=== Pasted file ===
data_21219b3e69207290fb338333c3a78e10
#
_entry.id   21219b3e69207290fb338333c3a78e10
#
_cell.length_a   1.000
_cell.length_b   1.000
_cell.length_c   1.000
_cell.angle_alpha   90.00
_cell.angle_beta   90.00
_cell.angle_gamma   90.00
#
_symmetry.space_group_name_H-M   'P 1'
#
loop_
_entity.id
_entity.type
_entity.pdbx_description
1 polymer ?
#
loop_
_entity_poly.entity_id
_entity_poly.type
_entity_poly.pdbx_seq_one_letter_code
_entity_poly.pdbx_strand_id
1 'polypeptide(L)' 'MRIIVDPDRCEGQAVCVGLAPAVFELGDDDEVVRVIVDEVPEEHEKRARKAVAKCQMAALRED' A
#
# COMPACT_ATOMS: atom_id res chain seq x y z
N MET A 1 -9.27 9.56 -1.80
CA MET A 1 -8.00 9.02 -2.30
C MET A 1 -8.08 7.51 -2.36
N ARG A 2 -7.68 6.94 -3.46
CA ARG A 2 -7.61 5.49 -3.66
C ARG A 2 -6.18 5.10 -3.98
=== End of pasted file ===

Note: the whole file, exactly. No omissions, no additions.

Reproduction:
data_21219b3e69207290fb338333c3a78e10
#
_entry.id   21219b3e69207290fb338333c3a78e10
#
_cell.length_a   1.000
_cell.length_b   1.000
_cell.length_c   1.000
_cell.angle_alpha   90.00
_cell.angle_beta   90.00
_cell.angle_gamma   90.00
#
_symmetry.space_group_name_H-M   'P 1'
#
loop_
_entity.id
_entity.type
_entity.pdbx_description
1 polymer ?
#
loop_
_entity_poly.entity_id
_entity_poly.type
_entity_poly.pdbx_seq_one_letter_code
_entity_poly.pdbx_strand_id
1 'polypeptide(L)' 'MRIIVDPDRCEGQAVCVGLAPAVFELGDDDEVVRVIVDEVPEEHEKRARKAVAKCQMAALRED' A
#
# COMPACT_ATOMS: atom_id res chain seq x y z
N MET A 1 -9.27 9.56 -1.80
CA MET A 1 -8.00 9.02 -2.30
C MET A 1 -8.08 7.51 -2.36
N ARG A 2 -7.68 6.94 -3.46
CA ARG A 2 -7.61 5.49 -3.66
C ARG A 2 -6.18 5.10 -3.98